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What is the easiest or most clear way to derive or discover the conjugate gradient method for solving $Ax = b$, where $A$ is a symmetric positive definite matrix?

I think the answer might be something like this: At iteration $k$, find the vector in the $k$th Krylov subspace for $A$ which minimizes $\frac12 x^T A x - x^T b$. But I would like to understand the details. And maybe there is a completely different point of view which is even easier or more clear.

I realize that much has been written about the conjugate gradient method, but I think that after all this time it is still usually explained poorly. For example, Trefethen's book Numerical Linear Algebra presents the conjugate gradient method without motivation, then proves it has certain properties (and later interprets it as minimizing a functional using special search directions, but does not explain how we would discover the search directions). There is a famous document titled "An introduction to the conjugate gradient method without the agonizing pain", but this document is 58 pages long. I want an explanation that is short and sweet for people who are strong in linear algebra and have plenty of mathematical maturity, but do not yet know the conjugate gradient method.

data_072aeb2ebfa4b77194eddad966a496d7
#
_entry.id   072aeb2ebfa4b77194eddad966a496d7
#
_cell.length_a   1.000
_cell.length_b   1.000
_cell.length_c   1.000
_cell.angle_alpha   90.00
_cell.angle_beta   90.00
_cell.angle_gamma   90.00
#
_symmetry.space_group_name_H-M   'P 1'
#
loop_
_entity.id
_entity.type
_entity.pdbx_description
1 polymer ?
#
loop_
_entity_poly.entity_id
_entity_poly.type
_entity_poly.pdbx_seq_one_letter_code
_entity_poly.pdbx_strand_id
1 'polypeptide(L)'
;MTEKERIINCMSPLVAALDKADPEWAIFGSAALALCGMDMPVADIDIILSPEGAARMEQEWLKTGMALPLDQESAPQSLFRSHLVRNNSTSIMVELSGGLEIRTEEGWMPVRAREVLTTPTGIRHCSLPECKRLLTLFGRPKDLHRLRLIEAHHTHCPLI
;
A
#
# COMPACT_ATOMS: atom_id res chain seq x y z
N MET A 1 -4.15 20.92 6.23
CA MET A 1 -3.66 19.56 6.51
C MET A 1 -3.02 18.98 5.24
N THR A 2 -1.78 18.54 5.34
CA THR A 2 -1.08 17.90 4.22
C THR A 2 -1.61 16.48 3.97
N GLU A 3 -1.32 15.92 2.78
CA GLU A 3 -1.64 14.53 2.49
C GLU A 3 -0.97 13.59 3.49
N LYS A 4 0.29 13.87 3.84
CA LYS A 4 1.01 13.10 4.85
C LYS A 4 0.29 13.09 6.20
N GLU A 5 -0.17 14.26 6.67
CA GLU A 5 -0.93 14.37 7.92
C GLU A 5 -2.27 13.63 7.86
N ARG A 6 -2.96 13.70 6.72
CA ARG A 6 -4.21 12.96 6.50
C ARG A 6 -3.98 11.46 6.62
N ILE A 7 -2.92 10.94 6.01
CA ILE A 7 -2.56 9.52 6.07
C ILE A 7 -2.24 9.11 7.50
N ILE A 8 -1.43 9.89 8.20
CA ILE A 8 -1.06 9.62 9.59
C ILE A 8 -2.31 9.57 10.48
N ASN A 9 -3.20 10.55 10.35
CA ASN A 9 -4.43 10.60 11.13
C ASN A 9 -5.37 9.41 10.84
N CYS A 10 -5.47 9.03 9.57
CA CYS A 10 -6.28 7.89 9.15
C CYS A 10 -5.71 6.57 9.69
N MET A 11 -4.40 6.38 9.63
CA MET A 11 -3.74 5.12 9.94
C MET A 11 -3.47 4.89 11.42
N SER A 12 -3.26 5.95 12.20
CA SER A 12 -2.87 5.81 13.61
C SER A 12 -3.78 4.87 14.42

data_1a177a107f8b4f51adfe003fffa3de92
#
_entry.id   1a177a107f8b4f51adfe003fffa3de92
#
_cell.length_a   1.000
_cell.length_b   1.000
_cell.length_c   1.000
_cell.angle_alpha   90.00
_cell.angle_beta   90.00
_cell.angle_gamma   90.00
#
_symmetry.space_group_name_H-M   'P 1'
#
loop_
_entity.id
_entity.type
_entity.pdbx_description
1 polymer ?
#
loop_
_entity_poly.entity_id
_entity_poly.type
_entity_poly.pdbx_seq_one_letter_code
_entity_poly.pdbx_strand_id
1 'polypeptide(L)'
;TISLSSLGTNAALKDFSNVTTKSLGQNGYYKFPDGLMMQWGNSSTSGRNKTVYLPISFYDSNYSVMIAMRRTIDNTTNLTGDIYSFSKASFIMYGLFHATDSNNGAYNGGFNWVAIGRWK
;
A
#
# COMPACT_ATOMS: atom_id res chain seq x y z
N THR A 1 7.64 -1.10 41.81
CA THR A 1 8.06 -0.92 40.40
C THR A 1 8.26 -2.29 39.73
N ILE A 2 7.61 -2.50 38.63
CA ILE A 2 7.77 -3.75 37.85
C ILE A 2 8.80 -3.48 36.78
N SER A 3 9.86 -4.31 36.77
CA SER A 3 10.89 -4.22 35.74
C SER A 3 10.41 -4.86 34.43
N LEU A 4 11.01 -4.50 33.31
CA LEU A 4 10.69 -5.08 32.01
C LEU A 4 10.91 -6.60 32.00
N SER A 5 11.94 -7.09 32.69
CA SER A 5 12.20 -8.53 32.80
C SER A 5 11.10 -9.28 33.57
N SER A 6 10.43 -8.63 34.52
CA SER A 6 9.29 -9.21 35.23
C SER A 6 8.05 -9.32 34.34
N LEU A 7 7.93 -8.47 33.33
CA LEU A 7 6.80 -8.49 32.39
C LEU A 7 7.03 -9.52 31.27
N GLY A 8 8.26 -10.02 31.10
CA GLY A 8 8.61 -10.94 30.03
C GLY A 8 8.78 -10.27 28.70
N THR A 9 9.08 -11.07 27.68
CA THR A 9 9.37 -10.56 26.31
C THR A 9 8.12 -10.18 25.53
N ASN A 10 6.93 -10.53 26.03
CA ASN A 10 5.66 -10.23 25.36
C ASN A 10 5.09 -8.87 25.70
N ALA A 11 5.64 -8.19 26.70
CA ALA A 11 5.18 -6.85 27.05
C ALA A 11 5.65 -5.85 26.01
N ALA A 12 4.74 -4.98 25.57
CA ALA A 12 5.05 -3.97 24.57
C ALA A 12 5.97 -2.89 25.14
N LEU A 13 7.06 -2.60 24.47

Also, I have not found a math.stackexchange question which explains how the conjugate gradient method is derived. And I often find that the most clear explanations for any topic tend to appear on math.stackexchange.

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  • $\begingroup$ Golub & Van Loan's description in Matrix Computations was the first exposition I read that provided some Krylov subspace motivation. (I'm not saying that it was the first such description, just the first that I read, it was a bit of an 'ah hah' moment.) $\endgroup$ – copper.hat Feb 20 '17 at 23:49

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